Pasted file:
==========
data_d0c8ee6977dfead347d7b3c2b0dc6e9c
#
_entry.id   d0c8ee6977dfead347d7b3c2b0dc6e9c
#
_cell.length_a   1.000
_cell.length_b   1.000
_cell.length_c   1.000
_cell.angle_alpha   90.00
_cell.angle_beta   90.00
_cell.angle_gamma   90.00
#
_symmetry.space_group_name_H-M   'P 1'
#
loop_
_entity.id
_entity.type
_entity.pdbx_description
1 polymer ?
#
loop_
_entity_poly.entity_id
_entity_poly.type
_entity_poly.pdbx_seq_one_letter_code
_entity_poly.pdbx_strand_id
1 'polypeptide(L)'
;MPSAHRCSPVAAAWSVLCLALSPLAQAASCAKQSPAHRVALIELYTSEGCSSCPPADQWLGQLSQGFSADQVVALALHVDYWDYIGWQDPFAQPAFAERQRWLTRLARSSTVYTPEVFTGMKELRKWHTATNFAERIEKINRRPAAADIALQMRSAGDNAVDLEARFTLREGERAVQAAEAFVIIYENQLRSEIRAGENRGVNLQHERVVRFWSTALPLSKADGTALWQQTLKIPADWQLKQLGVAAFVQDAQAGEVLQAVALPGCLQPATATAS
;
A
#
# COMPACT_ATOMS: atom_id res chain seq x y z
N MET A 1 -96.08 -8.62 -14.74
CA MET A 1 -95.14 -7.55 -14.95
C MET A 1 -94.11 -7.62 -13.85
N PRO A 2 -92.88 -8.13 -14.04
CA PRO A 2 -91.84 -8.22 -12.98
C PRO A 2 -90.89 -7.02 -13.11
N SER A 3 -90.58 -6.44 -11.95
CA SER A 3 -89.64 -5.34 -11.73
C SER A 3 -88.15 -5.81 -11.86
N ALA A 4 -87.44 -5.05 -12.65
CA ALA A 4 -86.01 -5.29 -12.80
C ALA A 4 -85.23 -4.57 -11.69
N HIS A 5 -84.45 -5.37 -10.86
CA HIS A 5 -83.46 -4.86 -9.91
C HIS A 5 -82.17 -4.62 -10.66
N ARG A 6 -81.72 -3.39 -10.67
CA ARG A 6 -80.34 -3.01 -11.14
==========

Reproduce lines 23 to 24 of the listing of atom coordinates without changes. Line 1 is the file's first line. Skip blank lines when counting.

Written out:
_entity_poly.pdbx_seq_one_letter_code
_entity_poly.pdbx_strand_id